Stocks Spike on M&A and Retail Sales Express News

Major Moves

I am regularly asked why I almost exclusively use the S&P 500 as a “proxy” for the stock market, instead of the Dow Jones Industrial Average (aka “the Dow”). The S&P 500 is the standard among professionals (and many retail traders), but the Dow is better known among novice investors.

There is no perfect average that will reflect the overall market impartially. However, most standard approaches use some weighted average based on market capitalization. That way, the largest and most valuable companies have a greater effect on the index than the smallest companies.

A capitalization-weighted index works fine because the most successful companies tend to have the greatest value. One of the most important drawbacks is that a weighted index can be distorted when one of the largest companies, like Apple Inc. (AAPL), has a particularly good or bad day, which has a disproportionate effect on the index.

Unlike the S&P 500, the Dow index uses a weighting methodology that makes no sense. The 30 stocks included in the index are weighted based on share price, which has nothing to do with market value or growth. That means that, if the highest-priced stock in the index, The Boeing Company (BA), is having a bad day, it will overwhelm the performance of Pfizer, Inc. (PFE) which has a nearly identical market capitalization as Boeing but a share price of $41.25 vs Boeing’s at $395.84.

This was exactly the problem this morning when the S&P 500 and Nasdaq indexes opened higher while the Dow was negative. As you have probably seen in the news, two of Boeing’s 737 planes have been involved in recent crashes, which resulted in a decline of up to 8% at one point in today’s session. Traders are worried about the company’s liability, brand and goodwill after these tragedies.

For most fundamental investors, the problems with the Dow’s methodology aren’t an issue; for technical traders or investors who use index analysis to measure risk and make portfolio decisions, the choice of index is much more important.

S&P 500

Speaking of indexes, the S&P 500 shot straight up today as investor confidence returned. The early rebound seems to have been aided by a higher-than-expected retail sales report. I was frankly a little underwhelmed with the retail data after last month’s debacle. I suspect that an adjustment or revision is still coming and should show up next month.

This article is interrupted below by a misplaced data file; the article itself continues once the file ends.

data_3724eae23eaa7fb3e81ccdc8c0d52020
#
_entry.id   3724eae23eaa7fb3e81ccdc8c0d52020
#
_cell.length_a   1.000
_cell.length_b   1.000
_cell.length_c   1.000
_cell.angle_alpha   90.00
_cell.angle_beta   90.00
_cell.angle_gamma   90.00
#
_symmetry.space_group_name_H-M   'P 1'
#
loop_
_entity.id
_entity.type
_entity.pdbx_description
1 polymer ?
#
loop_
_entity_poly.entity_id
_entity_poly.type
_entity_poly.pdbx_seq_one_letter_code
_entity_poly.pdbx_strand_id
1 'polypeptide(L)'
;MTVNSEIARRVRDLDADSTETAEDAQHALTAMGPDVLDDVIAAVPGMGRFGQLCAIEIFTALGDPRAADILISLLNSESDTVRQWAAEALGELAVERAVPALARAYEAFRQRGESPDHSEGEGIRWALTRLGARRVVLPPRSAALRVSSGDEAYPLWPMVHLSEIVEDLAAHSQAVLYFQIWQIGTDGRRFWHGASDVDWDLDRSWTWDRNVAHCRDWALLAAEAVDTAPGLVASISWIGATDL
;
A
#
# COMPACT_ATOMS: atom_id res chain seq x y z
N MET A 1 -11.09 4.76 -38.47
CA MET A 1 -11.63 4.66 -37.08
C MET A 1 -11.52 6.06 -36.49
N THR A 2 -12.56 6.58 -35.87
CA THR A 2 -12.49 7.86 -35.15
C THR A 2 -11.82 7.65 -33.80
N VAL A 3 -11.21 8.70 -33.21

Also contributing to the rally was an announced deal that NVIDIA Corporation (NVDA) will acquire Mellanox Technologies, Ltd. (MLNX) for $7 billion. As I have mentioned in previous issues of the Chart Advisor, academic research shows that large acquisitions and mergers rarely create a positive return. However, they are helpful ways to think about risk- appetite. Acquisitions of this size are risky, and managers and boards tend to only undertake them only when confidence for growth in the near future is high.

From a technical perspective, I am still wary of the 2,800 resistance level on the S&P 500, but last week’s retracement could act like the pause at the end of January that was just long enough for investors to refocus on undervalued opportunities and push the market higher. If there is more confirming evidence in the bond market and if the value of the U.S. dollar can ease back off its highs, then the probability of breaking resistance will be higher.

Risk Indicators – A Weaker Yen

Despite the selling last week, there weren’t any overt signs of panic, which made today’s rally a lot more likely. Except for an overly bullish U.S. dollar (USD), most risk indicators are still low. Even if stocks give up today’s gains later this week, if panic stays out of the market, then I will maintain my bullish bias.

One of the indicators that could provide early warning that investors are preparing to push stocks higher and use more leverage is the Japanese yen (JPY). As you can see in the following chart of the USD-JPY exchange rate, the currency has been rejected at its 61.8% retracement level of the recent downtrend. That means the yen got stronger last week while stocks dropped, which is normal.

If the exchange rate rises back through this resistance level (indicating that the yen is getting weaker), then we should expect stocks to rise as well. The correlation between the yen and stocks isn’t perfect, but it frequently leads market rallies. For example, it led the stock rally last April by a little more than two weeks. If it happens, I wouldn’t expect a breakout like that to occur any earlier than this Friday.

Bottom Line: Trade and Durable Goods

The second week of the month is usually a little quiet for economic announcements. However, besides today’s retail report, the durable goods data that will be released on Wednesday morning before the market opens could provide helpful confirmation. Durable goods are those industrial and retail products with an expected life-span of three years or more. A positive durable goods report could offset investor worries about the tariffs – at least temporarily – and help push stocks through resistance.

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